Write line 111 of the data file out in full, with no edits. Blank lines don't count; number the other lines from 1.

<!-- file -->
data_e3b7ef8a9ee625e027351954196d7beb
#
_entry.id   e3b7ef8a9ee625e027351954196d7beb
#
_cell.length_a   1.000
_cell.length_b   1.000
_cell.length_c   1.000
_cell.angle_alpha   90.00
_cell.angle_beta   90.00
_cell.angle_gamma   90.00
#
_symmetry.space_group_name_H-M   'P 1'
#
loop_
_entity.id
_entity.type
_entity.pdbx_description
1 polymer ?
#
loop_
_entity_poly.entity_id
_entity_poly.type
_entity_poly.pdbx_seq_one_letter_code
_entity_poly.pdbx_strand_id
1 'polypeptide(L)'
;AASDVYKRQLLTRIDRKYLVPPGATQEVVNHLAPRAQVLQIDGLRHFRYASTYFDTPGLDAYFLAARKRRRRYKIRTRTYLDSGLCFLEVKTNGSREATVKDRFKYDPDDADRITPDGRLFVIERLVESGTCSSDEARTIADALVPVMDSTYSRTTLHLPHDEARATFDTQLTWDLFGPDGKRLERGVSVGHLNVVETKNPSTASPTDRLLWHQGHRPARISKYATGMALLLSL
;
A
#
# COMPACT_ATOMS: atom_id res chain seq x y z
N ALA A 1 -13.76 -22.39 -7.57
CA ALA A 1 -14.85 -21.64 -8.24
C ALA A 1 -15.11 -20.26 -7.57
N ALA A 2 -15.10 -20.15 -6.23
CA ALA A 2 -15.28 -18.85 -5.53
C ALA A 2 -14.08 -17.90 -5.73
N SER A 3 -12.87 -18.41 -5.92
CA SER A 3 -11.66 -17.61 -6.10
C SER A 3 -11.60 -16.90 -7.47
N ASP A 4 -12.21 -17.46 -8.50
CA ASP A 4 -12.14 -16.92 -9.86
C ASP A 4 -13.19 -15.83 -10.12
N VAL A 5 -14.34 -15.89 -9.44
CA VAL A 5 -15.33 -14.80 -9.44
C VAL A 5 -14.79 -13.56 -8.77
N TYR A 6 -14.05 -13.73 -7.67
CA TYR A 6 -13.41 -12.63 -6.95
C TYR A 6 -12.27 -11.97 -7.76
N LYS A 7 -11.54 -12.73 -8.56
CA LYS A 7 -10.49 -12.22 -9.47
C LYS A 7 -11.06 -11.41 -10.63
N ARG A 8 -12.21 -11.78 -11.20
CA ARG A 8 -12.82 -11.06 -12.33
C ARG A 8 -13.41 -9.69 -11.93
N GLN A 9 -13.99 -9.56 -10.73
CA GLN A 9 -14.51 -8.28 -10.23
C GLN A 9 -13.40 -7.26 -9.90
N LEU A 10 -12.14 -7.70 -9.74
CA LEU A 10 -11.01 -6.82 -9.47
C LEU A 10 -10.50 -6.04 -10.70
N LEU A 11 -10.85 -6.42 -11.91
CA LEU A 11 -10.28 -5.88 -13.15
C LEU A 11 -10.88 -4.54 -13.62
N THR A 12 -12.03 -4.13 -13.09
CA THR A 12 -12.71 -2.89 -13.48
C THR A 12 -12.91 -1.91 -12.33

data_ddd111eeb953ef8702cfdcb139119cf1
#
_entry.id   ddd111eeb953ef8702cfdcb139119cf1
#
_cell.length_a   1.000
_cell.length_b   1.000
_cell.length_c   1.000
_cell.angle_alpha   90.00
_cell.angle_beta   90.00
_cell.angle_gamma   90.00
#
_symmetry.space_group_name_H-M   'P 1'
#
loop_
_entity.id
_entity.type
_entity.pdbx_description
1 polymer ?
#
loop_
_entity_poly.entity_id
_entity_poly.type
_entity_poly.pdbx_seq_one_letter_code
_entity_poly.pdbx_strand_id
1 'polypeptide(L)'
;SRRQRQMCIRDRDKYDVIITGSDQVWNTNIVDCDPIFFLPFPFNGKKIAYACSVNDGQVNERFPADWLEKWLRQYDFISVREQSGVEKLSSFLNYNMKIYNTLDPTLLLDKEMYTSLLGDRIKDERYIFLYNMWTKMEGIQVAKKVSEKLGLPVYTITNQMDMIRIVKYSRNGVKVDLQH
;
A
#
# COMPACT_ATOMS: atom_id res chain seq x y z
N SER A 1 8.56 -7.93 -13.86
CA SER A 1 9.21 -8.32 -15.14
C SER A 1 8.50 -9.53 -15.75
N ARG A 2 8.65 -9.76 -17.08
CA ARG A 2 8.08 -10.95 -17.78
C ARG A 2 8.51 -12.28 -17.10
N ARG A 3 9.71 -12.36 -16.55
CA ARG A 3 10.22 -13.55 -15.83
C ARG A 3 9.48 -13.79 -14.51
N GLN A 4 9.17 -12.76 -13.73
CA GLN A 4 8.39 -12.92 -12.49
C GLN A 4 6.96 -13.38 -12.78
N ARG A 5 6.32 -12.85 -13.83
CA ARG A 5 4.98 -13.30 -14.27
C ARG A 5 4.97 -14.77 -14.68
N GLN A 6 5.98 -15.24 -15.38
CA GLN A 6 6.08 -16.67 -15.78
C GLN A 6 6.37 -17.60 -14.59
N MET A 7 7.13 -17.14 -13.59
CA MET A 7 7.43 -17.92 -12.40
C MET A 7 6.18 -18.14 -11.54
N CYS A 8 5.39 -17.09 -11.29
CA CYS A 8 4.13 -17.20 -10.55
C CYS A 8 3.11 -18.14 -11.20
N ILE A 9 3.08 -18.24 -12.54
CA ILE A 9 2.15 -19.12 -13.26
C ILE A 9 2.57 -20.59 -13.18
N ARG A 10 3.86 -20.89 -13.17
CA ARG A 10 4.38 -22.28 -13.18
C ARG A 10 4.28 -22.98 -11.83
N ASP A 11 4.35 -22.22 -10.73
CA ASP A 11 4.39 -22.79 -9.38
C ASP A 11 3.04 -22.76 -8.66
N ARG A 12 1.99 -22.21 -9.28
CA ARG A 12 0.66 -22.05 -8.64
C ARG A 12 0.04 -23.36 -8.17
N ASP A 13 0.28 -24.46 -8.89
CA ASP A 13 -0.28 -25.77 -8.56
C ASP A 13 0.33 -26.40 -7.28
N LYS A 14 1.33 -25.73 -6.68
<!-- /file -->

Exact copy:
C ARG A 5 4.97 -14.77 -14.68